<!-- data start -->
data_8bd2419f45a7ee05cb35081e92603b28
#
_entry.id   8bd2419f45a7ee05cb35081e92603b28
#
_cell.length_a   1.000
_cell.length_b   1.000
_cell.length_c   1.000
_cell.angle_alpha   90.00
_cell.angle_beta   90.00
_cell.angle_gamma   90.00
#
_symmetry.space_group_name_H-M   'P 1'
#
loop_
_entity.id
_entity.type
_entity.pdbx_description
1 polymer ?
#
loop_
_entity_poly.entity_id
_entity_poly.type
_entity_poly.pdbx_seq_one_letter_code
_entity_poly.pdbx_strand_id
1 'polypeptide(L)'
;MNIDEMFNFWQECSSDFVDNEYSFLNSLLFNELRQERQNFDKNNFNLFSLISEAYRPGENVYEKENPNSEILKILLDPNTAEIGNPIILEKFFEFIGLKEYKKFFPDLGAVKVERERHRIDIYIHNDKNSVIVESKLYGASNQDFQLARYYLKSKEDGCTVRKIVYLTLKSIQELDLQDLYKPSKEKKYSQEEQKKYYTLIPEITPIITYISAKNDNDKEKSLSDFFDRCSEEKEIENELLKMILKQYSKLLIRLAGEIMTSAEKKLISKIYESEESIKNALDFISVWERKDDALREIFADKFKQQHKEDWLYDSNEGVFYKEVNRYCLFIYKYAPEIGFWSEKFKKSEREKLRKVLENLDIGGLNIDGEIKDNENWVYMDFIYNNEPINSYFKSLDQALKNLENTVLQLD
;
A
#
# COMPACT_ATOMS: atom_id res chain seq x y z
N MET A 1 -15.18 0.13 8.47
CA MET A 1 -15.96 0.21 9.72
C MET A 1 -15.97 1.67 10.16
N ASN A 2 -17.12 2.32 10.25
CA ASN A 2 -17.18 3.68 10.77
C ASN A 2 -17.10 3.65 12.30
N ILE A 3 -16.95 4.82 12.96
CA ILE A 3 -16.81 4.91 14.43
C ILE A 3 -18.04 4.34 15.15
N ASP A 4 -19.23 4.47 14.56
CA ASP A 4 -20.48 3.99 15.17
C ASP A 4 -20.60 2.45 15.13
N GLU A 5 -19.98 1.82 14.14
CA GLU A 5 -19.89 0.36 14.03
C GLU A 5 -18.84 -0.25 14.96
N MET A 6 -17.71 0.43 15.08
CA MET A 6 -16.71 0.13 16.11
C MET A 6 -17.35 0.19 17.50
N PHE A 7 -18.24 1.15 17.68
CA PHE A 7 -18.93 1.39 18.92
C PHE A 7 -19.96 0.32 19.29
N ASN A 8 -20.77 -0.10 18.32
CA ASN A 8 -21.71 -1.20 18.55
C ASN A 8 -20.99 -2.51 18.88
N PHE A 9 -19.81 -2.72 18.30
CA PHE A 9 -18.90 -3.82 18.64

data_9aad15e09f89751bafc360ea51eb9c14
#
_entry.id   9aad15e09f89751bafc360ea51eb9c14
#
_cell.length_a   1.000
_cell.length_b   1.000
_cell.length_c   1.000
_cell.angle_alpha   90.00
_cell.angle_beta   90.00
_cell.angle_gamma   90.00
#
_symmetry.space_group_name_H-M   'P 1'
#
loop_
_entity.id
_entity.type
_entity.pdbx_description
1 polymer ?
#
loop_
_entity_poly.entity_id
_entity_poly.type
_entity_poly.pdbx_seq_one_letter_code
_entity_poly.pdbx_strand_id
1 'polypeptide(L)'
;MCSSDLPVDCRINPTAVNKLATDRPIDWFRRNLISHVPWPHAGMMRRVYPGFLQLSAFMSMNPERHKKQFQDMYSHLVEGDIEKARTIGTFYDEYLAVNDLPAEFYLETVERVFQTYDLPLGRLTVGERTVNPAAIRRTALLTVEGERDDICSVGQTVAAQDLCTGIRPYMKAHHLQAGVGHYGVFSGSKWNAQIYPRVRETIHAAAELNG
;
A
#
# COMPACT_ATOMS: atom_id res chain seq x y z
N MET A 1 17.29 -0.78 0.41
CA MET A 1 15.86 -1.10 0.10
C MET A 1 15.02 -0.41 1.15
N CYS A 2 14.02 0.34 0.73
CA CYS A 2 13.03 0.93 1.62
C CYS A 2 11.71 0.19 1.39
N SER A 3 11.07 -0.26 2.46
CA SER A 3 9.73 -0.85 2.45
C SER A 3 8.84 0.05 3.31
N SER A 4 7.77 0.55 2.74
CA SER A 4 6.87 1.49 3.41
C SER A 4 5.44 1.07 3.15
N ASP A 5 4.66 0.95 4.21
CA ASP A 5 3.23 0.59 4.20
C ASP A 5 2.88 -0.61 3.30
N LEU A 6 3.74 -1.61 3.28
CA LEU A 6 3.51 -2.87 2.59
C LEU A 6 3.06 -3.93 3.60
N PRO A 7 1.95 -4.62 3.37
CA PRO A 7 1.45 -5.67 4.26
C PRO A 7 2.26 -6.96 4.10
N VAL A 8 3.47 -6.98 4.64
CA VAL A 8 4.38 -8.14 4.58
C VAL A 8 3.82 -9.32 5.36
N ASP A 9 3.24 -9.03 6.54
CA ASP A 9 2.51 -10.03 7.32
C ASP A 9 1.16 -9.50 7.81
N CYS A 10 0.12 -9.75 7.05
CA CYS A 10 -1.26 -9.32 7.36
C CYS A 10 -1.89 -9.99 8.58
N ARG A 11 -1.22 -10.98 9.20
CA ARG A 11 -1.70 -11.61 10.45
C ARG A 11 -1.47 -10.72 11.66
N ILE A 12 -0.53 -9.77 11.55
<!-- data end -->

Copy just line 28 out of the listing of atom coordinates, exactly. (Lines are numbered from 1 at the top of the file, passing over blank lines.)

A